Relative value of PT vs PTA

There was a discussion in the last month on the Geriatrics Listserve about some insurance companies recently notifying providers that the reimbursement for treatments provided by PTA’s would be reduced compared to those by PT’s, and there has been mention that the difference in payments may come to Medicare eventually.

There are a lot of thoughts swirling around my mind about this. Everyone has a stake – rehab companies, insurance companies (thus shareholders)/ Medicare (thus society as a whole), PT’s, and PTA’s. The main question is, what is right?

As a business decision, it makes sense that rehab companies would not like this. A business would want to use more PTA’s than PT’s. If you pay x for a PTA and x+y for a PT, and get reimbursed $Q regardless of who does the treatment, you would want to minimize your labor costs by maximizing your PTA to PT ratio. Of course, that means more paperwork, more cases to manage and probably less patient treatment time for the PT, which is a whole different post.

At least some insurance companies like this obviously, and it would not be surprising if other insurance companies and even Medicare consider it. If they are paying $Q for a treatment regardless of who provides it and are looking at cutting their costs, it would make sense to pro-rate treatments based on who provides as the providers have been able to reap the benefits of paying the PTA’s less for what on the face of it seems like the exact same treatment and pocketing the difference.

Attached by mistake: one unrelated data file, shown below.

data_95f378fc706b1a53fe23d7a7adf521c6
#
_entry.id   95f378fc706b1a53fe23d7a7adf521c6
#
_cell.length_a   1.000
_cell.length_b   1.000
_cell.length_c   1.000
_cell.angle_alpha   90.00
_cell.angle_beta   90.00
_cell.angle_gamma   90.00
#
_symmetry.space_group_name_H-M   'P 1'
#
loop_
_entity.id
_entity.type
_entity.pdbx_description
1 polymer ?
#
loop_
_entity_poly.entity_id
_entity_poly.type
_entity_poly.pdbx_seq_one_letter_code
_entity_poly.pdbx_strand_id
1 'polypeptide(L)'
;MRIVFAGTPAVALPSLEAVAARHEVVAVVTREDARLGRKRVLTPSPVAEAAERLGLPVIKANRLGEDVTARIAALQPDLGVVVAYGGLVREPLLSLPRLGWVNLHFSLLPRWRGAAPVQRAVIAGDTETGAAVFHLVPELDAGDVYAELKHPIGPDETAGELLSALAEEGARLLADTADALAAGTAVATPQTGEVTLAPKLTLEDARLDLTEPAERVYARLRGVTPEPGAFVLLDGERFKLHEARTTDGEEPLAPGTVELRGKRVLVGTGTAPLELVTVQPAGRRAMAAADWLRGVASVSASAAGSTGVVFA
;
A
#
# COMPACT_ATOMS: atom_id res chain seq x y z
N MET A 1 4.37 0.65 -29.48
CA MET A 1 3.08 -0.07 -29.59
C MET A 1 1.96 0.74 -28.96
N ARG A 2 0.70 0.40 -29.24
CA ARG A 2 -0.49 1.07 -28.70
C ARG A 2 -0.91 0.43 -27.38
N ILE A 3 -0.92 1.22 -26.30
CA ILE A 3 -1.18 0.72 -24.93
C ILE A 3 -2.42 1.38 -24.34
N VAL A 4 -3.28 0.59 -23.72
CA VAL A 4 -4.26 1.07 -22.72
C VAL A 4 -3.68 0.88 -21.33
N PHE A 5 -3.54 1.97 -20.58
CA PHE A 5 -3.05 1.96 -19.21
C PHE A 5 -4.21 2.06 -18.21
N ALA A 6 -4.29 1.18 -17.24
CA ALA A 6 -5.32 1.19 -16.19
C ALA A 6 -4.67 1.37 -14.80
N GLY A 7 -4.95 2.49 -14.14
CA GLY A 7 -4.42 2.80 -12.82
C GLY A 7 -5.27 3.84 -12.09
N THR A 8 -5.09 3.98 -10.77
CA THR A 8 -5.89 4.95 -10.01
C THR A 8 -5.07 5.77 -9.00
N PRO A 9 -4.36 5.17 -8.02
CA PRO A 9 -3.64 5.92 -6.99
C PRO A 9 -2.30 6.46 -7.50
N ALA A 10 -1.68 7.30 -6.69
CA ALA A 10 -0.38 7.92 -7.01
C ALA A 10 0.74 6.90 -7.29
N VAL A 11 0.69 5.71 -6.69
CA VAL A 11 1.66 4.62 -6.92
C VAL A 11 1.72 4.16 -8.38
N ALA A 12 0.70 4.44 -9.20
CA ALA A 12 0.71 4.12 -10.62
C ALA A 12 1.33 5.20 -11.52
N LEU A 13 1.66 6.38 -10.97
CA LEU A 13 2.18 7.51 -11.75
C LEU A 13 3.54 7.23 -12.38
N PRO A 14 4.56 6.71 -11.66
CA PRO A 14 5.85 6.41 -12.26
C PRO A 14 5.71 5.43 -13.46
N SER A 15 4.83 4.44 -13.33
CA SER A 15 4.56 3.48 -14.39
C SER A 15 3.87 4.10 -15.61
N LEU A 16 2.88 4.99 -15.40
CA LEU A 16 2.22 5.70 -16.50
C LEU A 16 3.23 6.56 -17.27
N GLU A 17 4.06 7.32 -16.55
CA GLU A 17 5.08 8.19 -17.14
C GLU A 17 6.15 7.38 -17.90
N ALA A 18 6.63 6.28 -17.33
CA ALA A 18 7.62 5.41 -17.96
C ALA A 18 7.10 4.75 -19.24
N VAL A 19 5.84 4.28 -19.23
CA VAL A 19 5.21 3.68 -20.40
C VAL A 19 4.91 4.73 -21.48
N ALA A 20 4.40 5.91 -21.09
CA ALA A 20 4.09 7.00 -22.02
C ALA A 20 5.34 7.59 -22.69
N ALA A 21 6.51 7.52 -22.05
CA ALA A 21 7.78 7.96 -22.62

Eval and re-eval are PT-only codes so I won’t address these, though the idea of an un-timed code for an evaluation has both its merit and its hazards.

For where I work, it comes down to the main treatment codes where there would most likely be a difference in approach for any given therapist: therex (97110), neuro-re-ed (97112), gait training (97116) and therapeutic activity (97530). I really respect the two PTA’s I supervise and work with. Should our company be paid the same or different if we provide the same treatment? Would or should our *treatment* differ? If one would argue (as the insurance companies seem to be) that the PT treatment is worth more, probably because of more training, then what about paying less for treatment provided by new grads, or paying more for those who have been practicing for 25 years (experience) or who have specializations (training)? If one would argue that our treatments should be paid the same, then what about the pay differential from our employer?

My thought at the moment is that the treatment is worth $Q, regardless of who provides. Yes, it will look different but so does treatment between a new grad and a seasoned PT. Why a PT should be paid $(x+y) over a PTA’s $x is the added responsibility as well as the extra knowledge. Not only do we evaluate, we also create and direct the plan of care, plan discharges, monitor progress, change plans of treatment, consult with other healthcare professionals, and deal with g-codes. I’m sure there are a lot of different opinions out there, and some PT’s I highly respect probably see it completely differently. I hope the issue is a non-starter with Medicare, but I don’t think it will go away – I’d love to get other points of view at PTpubNight, CSM, Twitter, or in the comments section.


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